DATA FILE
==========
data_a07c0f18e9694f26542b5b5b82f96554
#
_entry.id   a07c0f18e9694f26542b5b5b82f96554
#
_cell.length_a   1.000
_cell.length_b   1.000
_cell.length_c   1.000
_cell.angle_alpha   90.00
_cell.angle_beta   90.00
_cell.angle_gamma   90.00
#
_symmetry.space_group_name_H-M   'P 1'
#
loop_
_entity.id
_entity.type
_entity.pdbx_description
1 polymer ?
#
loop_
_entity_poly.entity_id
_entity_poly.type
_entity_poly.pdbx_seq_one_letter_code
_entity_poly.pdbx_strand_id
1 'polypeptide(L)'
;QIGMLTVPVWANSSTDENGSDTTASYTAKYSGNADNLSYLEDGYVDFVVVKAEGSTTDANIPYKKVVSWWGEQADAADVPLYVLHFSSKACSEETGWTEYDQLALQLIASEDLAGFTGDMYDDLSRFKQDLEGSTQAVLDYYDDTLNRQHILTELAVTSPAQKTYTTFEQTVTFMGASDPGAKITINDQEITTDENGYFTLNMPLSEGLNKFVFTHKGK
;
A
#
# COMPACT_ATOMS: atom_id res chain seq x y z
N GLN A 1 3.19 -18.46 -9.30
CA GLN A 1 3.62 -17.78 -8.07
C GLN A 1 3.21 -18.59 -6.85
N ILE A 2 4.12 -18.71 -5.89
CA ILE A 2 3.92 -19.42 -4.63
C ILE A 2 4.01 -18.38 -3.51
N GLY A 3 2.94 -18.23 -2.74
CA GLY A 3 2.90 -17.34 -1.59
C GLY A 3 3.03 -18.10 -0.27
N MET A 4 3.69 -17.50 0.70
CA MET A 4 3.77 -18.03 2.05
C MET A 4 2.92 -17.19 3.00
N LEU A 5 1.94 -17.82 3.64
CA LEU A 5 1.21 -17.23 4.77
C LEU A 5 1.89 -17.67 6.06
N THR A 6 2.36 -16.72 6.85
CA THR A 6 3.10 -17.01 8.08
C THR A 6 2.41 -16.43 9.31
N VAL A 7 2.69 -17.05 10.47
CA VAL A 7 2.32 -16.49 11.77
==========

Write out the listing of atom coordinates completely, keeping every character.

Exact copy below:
data_a07c0f18e9694f26542b5b5b82f96554
#
_entry.id   a07c0f18e9694f26542b5b5b82f96554
#
_cell.length_a   1.000
_cell.length_b   1.000
_cell.length_c   1.000
_cell.angle_alpha   90.00
_cell.angle_beta   90.00
_cell.angle_gamma   90.00
#
_symmetry.space_group_name_H-M   'P 1'
#
loop_
_entity.id
_entity.type
_entity.pdbx_description
1 polymer ?
#
loop_
_entity_poly.entity_id
_entity_poly.type
_entity_poly.pdbx_seq_one_letter_code
_entity_poly.pdbx_strand_id
1 'polypeptide(L)'
;QIGMLTVPVWANSSTDENGSDTTASYTAKYSGNADNLSYLEDGYVDFVVVKAEGSTTDANIPYKKVVSWWGEQADAADVPLYVLHFSSKACSEETGWTEYDQLALQLIASEDLAGFTGDMYDDLSRFKQDLEGSTQAVLDYYDDTLNRQHILTELAVTSPAQKTYTTFEQTVTFMGASDPGAKITINDQEITTDENGYFTLNMPLSEGLNKFVFTHKGK
;
A
#
# COMPACT_ATOMS: atom_id res chain seq x y z
N GLN A 1 3.19 -18.46 -9.30
CA GLN A 1 3.62 -17.78 -8.07
C GLN A 1 3.21 -18.59 -6.85
N ILE A 2 4.12 -18.71 -5.89
CA ILE A 2 3.92 -19.42 -4.63
C ILE A 2 4.01 -18.38 -3.51
N GLY A 3 2.94 -18.23 -2.74
CA GLY A 3 2.90 -17.34 -1.59
C GLY A 3 3.03 -18.10 -0.27
N MET A 4 3.69 -17.50 0.70
CA MET A 4 3.77 -18.03 2.05
C MET A 4 2.92 -17.19 3.00
N LEU A 5 1.94 -17.82 3.64
CA LEU A 5 1.21 -17.23 4.77
C LEU A 5 1.89 -17.67 6.06
N THR A 6 2.36 -16.72 6.85
CA THR A 6 3.10 -17.01 8.08
C THR A 6 2.41 -16.43 9.31
N VAL A 7 2.69 -17.05 10.47
CA VAL A 7 2.32 -16.49 11.77